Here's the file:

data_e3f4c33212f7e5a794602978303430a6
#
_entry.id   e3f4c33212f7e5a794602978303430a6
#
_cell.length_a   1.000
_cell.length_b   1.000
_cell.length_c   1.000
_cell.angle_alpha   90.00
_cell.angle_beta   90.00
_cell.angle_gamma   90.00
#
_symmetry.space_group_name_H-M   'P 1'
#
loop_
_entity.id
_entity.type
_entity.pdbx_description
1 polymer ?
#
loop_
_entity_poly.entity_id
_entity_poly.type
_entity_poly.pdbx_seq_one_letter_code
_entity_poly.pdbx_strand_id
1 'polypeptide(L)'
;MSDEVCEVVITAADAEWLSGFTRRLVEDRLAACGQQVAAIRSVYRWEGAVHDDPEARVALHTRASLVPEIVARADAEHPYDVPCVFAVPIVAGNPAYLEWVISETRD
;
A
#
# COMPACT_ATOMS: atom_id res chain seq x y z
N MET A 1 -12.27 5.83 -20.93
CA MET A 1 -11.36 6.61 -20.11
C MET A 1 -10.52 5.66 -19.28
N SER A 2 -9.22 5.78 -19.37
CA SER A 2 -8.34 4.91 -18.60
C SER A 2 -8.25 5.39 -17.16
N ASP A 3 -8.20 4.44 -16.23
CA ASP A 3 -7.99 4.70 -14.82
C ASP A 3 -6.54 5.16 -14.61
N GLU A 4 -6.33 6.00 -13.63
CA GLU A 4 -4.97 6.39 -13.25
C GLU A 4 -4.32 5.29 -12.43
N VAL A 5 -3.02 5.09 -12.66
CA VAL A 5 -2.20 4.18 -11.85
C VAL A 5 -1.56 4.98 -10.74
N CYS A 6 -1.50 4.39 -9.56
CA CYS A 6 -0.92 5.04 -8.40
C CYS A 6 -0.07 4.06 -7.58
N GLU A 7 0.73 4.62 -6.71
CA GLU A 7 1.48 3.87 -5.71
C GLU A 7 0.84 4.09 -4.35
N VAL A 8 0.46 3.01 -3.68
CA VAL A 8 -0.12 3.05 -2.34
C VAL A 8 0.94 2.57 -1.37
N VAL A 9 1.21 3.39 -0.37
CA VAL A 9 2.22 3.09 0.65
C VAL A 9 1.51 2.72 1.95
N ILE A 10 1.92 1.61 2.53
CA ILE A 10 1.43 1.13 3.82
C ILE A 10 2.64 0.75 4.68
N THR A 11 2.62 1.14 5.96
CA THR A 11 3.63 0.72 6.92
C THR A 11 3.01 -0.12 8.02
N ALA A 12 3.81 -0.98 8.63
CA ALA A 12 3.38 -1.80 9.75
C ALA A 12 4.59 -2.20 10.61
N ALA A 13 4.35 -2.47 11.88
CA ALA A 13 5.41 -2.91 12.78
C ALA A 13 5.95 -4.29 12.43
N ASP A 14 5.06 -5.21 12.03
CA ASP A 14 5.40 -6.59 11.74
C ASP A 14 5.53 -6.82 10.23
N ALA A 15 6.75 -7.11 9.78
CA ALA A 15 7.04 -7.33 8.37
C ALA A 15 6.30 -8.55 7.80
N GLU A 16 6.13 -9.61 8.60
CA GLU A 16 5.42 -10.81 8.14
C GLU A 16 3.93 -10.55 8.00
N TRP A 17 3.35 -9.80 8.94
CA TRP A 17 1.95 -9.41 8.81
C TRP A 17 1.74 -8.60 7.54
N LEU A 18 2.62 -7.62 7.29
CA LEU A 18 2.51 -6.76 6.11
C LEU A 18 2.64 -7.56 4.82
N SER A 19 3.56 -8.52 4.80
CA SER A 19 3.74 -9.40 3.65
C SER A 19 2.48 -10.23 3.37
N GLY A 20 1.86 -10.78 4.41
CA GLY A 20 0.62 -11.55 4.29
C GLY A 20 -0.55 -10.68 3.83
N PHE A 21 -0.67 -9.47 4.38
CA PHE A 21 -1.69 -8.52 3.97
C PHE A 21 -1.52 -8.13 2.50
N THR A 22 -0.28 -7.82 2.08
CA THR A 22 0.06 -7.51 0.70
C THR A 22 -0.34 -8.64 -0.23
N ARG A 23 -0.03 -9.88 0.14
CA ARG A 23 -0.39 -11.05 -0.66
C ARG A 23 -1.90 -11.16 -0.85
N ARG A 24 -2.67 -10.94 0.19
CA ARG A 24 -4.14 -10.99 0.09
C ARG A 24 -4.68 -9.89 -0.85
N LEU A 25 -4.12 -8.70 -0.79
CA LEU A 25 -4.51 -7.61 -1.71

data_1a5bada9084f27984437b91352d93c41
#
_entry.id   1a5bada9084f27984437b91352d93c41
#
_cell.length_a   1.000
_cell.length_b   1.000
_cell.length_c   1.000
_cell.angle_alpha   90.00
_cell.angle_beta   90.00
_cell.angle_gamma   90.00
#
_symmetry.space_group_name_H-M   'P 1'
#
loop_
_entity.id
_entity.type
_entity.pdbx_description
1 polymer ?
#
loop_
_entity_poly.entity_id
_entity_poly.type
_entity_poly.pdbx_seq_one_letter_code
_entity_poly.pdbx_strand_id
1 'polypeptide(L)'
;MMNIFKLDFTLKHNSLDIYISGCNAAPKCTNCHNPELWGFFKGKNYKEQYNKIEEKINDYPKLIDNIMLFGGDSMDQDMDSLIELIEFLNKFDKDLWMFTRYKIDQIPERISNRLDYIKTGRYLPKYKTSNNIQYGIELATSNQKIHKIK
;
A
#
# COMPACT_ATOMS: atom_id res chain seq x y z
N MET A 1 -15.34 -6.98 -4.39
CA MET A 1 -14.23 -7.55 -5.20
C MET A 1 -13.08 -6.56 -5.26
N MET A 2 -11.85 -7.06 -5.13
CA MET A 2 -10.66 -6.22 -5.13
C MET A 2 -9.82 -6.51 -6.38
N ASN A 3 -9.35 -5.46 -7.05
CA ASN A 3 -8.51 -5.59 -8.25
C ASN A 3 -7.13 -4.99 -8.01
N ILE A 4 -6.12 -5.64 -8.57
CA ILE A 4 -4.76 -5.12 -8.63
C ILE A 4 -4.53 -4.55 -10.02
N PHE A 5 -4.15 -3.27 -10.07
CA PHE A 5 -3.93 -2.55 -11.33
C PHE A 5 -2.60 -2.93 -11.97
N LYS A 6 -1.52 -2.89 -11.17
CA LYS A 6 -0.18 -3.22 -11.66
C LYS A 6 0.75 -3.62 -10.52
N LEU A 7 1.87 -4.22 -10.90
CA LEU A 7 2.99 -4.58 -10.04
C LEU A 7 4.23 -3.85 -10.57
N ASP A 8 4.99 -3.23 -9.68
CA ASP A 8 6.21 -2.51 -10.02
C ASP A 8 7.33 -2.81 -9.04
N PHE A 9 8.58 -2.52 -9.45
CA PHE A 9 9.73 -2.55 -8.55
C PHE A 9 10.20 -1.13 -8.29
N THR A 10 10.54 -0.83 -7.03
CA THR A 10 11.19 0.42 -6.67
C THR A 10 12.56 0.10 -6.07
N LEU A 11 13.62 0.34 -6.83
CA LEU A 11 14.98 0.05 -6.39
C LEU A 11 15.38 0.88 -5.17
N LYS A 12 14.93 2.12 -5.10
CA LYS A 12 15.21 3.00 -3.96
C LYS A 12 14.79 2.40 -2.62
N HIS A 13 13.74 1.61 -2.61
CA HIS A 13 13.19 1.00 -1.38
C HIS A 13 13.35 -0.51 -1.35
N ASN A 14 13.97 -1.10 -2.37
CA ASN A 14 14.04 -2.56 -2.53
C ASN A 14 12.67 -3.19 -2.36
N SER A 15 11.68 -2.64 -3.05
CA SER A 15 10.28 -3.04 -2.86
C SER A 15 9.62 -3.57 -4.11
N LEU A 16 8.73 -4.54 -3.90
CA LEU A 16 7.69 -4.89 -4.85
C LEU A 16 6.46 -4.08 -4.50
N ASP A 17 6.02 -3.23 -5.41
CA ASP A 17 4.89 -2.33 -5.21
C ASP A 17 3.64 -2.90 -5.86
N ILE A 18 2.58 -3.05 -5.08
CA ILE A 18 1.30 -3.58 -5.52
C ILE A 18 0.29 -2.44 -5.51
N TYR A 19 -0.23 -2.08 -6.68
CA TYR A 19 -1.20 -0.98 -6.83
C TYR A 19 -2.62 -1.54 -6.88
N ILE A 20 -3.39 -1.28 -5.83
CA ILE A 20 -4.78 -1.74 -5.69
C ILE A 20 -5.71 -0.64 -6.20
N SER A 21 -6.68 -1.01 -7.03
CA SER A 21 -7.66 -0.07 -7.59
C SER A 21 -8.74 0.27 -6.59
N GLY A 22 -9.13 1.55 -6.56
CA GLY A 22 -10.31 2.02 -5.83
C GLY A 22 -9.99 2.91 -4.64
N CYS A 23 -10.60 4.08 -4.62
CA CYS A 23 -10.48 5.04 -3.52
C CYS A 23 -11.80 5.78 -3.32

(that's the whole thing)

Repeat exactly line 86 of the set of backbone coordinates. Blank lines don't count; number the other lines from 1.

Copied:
CA SER A 19 3.74 -9.40 3.65